We can open a PDF in Preview and then use the Annotation tools to highlight, comment, etc.

Potential uses:
  • Teachers could comment on written assignments students turn in without having to print them out.
  • Students could use a "talk to the text" strategy.
  • Students could identify various kinds of words or phrases in a passage: proper nouns, similes, words they don't know, especially interesting words.
  • While doing research, students could highlight the most important parts of the text before taking notes.

Share your ideas in the comments.  And let us know if you have a way of doing this with a PC.

*Is it just me, or is it ironic that we go to all this trouble to design attractive web pages and then cut out all those graphics to make them easier to read?

Tuesday, August 3, 2010

The Mostly True Adventures of Homer P. Figg by Rodman Philbrick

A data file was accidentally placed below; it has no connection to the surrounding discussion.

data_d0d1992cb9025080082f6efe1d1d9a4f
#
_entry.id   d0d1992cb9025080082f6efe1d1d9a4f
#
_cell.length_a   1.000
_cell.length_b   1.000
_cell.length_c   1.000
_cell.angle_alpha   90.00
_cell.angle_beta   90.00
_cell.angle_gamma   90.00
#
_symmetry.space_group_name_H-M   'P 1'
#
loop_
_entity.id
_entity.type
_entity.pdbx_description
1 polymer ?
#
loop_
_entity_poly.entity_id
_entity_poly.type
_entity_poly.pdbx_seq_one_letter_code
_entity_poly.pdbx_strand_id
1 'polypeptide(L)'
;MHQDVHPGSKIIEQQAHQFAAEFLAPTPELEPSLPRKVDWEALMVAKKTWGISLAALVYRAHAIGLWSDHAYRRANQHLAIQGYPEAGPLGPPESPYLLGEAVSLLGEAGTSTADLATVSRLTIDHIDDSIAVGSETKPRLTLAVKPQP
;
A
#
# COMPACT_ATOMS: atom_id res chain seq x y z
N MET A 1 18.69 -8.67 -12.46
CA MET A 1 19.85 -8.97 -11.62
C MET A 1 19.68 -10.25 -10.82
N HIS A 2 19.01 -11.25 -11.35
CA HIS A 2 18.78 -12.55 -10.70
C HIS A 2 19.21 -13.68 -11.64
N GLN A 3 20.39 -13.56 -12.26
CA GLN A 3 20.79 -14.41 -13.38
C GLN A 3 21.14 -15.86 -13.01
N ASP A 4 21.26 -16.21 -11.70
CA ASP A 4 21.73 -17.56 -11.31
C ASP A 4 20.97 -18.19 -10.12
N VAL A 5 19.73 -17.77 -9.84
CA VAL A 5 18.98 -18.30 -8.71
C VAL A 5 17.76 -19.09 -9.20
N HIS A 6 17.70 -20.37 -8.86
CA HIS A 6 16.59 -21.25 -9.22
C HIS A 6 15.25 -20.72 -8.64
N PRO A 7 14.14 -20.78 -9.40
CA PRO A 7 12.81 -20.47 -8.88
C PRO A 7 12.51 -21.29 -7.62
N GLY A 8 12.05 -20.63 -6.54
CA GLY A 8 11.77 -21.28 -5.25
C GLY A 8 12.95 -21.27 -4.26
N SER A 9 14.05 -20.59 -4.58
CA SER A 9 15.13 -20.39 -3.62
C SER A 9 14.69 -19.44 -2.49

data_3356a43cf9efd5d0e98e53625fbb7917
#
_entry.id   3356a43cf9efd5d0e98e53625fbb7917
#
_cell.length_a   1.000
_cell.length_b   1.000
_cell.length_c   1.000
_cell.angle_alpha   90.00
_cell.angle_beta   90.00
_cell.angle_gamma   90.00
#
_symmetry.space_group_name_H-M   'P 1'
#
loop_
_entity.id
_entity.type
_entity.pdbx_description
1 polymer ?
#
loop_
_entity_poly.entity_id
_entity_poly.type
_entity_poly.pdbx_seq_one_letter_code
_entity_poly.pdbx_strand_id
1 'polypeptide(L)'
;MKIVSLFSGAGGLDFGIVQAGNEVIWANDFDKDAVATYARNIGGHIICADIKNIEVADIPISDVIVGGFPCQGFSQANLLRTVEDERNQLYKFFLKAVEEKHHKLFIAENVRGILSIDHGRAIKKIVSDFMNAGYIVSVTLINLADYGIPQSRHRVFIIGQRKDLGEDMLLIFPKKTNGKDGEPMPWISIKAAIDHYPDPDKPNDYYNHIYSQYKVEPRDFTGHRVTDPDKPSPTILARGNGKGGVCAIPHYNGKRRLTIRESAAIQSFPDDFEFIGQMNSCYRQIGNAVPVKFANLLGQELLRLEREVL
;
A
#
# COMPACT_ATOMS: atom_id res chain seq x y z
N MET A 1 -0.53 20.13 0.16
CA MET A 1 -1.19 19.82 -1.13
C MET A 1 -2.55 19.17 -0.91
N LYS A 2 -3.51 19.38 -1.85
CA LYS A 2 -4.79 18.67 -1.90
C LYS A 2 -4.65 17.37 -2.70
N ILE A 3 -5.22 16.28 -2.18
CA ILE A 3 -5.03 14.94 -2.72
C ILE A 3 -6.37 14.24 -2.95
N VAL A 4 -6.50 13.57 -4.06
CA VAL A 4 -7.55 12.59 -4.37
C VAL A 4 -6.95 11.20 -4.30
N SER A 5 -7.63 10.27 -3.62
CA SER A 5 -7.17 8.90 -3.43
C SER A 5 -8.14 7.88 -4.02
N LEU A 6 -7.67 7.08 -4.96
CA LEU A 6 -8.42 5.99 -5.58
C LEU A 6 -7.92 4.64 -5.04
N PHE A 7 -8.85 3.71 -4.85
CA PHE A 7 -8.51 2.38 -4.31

Image from
Orphan Homer P. Figg is a dandy of a liar. He uses this skill as best he can in a search for his older brother Harold who was sent off to fight in the Civil War.  Along the way, Homer is threatened by slave catchers, discovers a stop on the Underground Railroad, becomes the Amazing Pig Boy in a traveling medicine show, and more.  Will he find his brother before Harold is killed on the battlefield?  Read this book of humor, danger, and history to find out!

Teacher notes: Fun, quick read! Homer has a clear voice full of wonderful expressions.  His adventure engages the reader from beginning to end.  Along the way, readers get a sense of life during the Civil War and the Underground Railroad.  Scholastic has some useful related resources: a video book talk, teacher activity guide about the Underground Railroad, and an interactive students activity about the Underground Railroad.